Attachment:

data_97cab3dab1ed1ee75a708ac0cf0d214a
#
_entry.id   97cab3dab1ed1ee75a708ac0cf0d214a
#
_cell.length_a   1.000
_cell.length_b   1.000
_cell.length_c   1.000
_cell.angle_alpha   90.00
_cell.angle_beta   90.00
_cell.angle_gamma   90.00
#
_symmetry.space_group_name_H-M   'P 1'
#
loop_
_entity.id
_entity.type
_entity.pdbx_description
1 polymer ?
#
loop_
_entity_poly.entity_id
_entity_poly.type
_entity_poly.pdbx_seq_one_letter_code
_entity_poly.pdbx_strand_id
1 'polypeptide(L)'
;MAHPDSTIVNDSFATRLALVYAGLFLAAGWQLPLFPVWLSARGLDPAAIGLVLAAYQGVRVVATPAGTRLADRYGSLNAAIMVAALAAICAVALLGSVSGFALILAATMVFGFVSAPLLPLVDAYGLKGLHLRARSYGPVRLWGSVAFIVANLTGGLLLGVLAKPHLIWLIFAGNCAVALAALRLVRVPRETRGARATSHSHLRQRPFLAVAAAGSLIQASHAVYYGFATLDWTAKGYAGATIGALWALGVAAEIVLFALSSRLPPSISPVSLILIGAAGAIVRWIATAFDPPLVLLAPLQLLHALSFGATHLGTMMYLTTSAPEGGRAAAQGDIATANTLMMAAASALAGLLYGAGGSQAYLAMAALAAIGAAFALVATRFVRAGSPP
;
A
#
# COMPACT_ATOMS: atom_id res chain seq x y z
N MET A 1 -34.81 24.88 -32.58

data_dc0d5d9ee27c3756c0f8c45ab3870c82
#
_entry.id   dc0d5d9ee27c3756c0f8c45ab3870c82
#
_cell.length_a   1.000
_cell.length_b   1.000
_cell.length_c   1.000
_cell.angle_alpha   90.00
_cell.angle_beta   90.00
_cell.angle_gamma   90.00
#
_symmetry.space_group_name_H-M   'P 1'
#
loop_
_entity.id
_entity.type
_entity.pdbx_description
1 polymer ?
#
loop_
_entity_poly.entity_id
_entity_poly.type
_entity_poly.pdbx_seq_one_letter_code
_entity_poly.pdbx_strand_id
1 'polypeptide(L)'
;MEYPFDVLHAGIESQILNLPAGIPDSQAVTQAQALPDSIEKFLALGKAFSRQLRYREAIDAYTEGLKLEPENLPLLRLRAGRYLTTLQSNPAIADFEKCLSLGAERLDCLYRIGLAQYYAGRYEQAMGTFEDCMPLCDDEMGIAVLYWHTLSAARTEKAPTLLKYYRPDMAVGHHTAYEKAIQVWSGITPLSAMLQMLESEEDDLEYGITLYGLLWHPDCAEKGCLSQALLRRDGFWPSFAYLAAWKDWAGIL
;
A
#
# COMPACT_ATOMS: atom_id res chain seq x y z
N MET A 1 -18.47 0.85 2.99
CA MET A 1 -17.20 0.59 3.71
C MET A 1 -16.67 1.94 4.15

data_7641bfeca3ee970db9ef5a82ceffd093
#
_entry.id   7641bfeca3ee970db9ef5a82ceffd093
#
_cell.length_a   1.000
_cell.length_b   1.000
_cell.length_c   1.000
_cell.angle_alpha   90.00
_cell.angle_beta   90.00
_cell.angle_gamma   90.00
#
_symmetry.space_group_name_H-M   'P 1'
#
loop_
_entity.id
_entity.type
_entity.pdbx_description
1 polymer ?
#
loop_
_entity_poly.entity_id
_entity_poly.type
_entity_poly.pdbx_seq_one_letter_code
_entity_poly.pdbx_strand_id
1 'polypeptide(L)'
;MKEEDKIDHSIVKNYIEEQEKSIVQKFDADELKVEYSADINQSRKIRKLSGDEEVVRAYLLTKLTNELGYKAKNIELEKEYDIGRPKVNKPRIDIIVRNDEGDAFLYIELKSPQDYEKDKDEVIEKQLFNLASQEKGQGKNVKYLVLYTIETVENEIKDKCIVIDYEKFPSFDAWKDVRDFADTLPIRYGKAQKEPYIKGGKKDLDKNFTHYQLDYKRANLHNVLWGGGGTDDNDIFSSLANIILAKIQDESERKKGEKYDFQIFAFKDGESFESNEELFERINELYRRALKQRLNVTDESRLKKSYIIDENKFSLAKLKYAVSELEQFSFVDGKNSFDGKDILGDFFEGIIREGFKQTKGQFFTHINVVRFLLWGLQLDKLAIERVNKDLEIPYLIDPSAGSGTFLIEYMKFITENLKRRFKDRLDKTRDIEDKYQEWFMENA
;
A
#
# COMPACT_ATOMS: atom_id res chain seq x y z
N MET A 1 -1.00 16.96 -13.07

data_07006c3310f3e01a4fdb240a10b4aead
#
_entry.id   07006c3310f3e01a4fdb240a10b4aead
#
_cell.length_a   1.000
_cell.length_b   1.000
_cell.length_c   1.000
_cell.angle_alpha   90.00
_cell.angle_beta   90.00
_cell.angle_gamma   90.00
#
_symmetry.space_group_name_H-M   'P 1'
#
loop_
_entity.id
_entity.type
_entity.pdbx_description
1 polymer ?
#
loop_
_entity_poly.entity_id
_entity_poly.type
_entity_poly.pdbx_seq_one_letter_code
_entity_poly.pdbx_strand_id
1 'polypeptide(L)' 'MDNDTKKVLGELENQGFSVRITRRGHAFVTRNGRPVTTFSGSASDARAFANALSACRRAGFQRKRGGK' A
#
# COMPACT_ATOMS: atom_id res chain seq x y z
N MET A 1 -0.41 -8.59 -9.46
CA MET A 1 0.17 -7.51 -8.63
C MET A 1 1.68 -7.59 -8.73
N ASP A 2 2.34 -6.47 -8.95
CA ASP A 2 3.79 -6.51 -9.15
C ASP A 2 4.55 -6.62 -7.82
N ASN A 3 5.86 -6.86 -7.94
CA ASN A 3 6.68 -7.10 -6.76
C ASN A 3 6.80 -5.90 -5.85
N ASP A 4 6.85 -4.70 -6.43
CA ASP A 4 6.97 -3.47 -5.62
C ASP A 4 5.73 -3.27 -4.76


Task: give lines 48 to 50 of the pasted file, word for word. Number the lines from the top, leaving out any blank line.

_entity.pdbx_description
1 polymer ?
#